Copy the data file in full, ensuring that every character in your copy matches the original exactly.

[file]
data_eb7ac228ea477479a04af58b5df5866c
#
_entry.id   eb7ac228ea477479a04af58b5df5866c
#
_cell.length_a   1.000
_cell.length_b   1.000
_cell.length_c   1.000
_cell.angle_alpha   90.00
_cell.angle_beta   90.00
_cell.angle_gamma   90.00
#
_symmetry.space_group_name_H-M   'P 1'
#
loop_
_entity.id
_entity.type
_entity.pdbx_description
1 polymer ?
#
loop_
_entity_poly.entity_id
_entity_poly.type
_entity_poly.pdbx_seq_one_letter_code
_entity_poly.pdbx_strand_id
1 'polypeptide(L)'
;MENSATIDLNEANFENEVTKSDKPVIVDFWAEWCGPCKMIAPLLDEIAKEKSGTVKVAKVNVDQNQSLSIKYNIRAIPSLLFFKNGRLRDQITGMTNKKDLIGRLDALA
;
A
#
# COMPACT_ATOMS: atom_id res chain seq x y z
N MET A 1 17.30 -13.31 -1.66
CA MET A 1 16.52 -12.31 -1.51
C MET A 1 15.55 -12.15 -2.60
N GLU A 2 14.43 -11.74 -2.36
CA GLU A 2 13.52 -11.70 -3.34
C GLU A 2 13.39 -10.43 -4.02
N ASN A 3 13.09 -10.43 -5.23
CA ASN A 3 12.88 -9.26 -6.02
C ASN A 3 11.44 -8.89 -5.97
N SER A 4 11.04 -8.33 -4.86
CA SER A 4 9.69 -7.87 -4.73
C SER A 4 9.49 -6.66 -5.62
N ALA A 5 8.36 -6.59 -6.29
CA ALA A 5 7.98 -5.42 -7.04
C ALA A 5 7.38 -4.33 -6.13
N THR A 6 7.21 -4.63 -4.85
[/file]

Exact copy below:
data_eb7ac228ea477479a04af58b5df5866c
#
_entry.id   eb7ac228ea477479a04af58b5df5866c
#
_cell.length_a   1.000
_cell.length_b   1.000
_cell.length_c   1.000
_cell.angle_alpha   90.00
_cell.angle_beta   90.00
_cell.angle_gamma   90.00
#
_symmetry.space_group_name_H-M   'P 1'
#
loop_
_entity.id
_entity.type
_entity.pdbx_description
1 polymer ?
#
loop_
_entity_poly.entity_id
_entity_poly.type
_entity_poly.pdbx_seq_one_letter_code
_entity_poly.pdbx_strand_id
1 'polypeptide(L)'
;MENSATIDLNEANFENEVTKSDKPVIVDFWAEWCGPCKMIAPLLDEIAKEKSGTVKVAKVNVDQNQSLSIKYNIRAIPSLLFFKNGRLRDQITGMTNKKDLIGRLDALA
;
A
#
# COMPACT_ATOMS: atom_id res chain seq x y z
N MET A 1 17.30 -13.31 -1.66
CA MET A 1 16.52 -12.31 -1.51
C MET A 1 15.55 -12.15 -2.60
N GLU A 2 14.43 -11.74 -2.36
CA GLU A 2 13.52 -11.70 -3.34
C GLU A 2 13.39 -10.43 -4.02
N ASN A 3 13.09 -10.43 -5.23
CA ASN A 3 12.88 -9.26 -6.02
C ASN A 3 11.44 -8.89 -5.97
N SER A 4 11.04 -8.33 -4.86
CA SER A 4 9.69 -7.87 -4.73
C SER A 4 9.49 -6.66 -5.62
N ALA A 5 8.36 -6.59 -6.29
CA ALA A 5 7.98 -5.42 -7.04
C ALA A 5 7.38 -4.33 -6.13
N THR A 6 7.21 -4.63 -4.85